Exemplary Embodiments of Polymer Surface improvement of the first polymer is disclosed in a third exemplary embodiment. Polymeric materials are materials that are often used in biological laboratory instruments, such as polystyrene, polypropylene, and the like. The polymeric material is also used in the manufacture of medical objects intended for implantation into mammals. A polystyrene substrate in the shape of a petri dish (Fisher Scientific Fisherbrand 08-757-12) is GCIB irradiated to an irradiation dose of 5 × 10 14 ions / cm 2 using argon GCIB accelerated using a 30 kV acceleration voltage. Or left unirradiated as a control. In addition, a polystyrene substrate in the form of a cell culture dish (BD Biosciences 353003) was used as an alternative polystyrene surface for comparison. Cell culture dishes are supplied commercially with specially engineered surfaces intended to enhance cell growth. Three polystyrene specimens (irradiated and control petri dish specimens and alternative non-irradiated cell culture dishes) are then supplemented with 10% fetal bovine serum (FBS) and 1% penicillin / streptomycin Primary human osteoblasts in seeded Dulbecco's Modified Eagle Medium Nutrient Mixture (DMEM) at an initial density of 2,500 cells per cm 2 and humidified incubator in air at 37 ° C. and 5% CO 2 concentration Cultured in. Three polystyrene specimens were observed and imaged (light microscope) every hour for the first 4 hours to observe cell attachment. After 4 hours, the nutrient mixture and non-adherent cells were then removed, replaced with fresh, added nutrient mixture, and the culture continued. Additional microscopic images were taken at 24 and 48 hours after seeding.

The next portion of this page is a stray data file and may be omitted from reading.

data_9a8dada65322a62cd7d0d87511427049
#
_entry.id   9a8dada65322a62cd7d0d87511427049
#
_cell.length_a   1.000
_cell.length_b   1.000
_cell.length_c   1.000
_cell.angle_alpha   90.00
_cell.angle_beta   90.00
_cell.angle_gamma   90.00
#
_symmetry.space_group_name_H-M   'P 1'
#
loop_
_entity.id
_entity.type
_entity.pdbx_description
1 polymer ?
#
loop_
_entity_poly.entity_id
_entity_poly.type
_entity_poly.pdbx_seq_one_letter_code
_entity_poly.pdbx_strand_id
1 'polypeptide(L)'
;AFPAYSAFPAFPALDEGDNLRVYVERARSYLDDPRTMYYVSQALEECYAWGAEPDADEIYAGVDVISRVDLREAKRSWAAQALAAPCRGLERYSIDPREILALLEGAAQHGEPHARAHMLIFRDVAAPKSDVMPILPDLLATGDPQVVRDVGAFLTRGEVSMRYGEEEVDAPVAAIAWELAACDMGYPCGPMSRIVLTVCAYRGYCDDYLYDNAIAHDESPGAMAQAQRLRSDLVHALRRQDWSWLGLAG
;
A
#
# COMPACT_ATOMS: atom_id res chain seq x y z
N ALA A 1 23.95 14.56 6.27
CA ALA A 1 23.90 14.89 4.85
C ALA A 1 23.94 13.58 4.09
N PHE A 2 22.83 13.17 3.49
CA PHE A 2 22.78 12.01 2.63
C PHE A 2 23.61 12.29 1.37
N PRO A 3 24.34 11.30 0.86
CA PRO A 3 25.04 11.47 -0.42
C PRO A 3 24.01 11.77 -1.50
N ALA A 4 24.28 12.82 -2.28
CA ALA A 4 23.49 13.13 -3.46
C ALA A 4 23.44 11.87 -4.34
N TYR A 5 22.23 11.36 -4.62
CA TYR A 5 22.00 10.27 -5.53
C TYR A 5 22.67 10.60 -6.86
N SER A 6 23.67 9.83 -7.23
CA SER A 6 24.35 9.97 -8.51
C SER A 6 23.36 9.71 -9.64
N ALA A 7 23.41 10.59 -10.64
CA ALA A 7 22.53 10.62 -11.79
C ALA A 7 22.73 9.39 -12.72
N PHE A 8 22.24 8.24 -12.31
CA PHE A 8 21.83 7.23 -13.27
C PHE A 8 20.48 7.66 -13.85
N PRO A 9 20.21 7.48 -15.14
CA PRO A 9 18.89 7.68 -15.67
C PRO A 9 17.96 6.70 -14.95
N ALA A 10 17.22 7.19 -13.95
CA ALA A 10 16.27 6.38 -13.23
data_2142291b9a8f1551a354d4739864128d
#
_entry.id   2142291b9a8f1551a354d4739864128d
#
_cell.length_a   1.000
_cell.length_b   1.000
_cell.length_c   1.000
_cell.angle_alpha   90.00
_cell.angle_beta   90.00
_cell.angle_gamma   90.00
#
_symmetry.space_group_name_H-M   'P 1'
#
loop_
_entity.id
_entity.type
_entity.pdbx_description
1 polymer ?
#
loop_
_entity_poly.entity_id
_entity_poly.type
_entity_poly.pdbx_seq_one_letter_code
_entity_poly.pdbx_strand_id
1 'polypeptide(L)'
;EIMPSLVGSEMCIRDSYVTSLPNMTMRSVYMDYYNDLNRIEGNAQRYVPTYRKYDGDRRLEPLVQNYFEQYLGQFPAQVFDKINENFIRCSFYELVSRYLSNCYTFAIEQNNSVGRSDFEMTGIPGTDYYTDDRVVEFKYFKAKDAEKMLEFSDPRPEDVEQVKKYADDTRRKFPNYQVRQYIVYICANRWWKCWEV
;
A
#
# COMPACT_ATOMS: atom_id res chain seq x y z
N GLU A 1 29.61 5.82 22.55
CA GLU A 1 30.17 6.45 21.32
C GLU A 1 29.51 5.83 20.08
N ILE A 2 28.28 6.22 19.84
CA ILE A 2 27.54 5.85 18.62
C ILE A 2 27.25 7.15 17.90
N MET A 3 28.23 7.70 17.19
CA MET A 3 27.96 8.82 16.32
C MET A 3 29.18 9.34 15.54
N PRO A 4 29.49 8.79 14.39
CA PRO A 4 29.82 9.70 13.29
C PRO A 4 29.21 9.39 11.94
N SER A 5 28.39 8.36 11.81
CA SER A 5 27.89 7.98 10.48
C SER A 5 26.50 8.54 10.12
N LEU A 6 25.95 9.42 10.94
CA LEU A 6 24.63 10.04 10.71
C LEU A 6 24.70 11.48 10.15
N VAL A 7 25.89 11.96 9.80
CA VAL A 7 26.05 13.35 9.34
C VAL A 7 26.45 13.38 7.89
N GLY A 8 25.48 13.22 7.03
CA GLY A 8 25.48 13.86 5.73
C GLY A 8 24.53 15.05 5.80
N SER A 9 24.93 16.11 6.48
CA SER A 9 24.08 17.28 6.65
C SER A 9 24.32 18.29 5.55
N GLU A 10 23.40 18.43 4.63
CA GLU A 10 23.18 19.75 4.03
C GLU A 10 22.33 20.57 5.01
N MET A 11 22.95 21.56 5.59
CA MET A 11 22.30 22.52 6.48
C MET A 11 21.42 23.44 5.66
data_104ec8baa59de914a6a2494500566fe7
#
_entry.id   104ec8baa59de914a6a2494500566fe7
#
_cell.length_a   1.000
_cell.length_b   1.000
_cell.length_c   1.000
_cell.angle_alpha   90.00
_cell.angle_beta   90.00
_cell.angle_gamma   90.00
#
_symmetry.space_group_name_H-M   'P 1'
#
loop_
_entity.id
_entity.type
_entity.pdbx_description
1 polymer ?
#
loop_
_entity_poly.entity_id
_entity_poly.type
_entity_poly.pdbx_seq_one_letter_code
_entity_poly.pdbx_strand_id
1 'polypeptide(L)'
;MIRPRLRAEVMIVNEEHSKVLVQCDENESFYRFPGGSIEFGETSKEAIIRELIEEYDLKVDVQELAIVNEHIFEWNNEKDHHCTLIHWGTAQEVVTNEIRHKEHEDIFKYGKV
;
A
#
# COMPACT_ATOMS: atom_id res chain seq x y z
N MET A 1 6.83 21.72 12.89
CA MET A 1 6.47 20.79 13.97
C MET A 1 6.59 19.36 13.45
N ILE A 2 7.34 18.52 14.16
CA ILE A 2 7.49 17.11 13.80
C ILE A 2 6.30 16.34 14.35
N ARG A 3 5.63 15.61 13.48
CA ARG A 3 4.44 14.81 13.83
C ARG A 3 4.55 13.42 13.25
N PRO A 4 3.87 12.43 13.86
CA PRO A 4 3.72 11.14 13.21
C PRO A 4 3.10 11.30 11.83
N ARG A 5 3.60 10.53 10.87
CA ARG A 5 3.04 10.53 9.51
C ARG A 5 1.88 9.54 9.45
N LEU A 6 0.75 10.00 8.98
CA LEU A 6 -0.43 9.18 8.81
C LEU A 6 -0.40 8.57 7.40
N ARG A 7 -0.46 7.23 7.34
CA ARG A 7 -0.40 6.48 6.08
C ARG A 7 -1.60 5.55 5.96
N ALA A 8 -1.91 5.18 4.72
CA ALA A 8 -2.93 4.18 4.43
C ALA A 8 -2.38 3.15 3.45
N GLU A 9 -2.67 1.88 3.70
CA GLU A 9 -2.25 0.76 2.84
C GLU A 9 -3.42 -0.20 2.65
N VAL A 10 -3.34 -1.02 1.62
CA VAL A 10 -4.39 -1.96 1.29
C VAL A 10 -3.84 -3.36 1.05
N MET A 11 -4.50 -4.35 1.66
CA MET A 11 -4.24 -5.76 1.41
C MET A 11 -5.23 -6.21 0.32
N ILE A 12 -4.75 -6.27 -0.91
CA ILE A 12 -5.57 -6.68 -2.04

Figures 5a, 5d, and 5g are optical micrographs of the surface of a control polystyrene petri dish taken at intervals of 4, 24, and 48 hours (respectively) after seeding the cells. FIGS. 5b, 5e, and 5h are optical micrographs of polystyrene petri dishes irradiated with GCIB that were similarly photographed at intervals of 4 hours, 24 hours, and 48 hours (respectively) after seeding the cells. . FIGS. 5c, 5f, and 5i are optical micrographs of polystyrene cell culture dishes irradiated with GCIB that were similarly photographed at intervals of 4, 24, and 48 hours (respectively) after seeding the cells. is there. At each time point, compare the Petri dish control group to the non-irradiated Petri dish control group or the non-irradiated cell culture dish by comparing the GCIB-irradiated Petri dish surface and the non-irradiated cell culture dish surface. It is clear that human fetal osteoblasts adhere more and grow better on the glass coverslip surface irradiated with GCIB compared to the surface.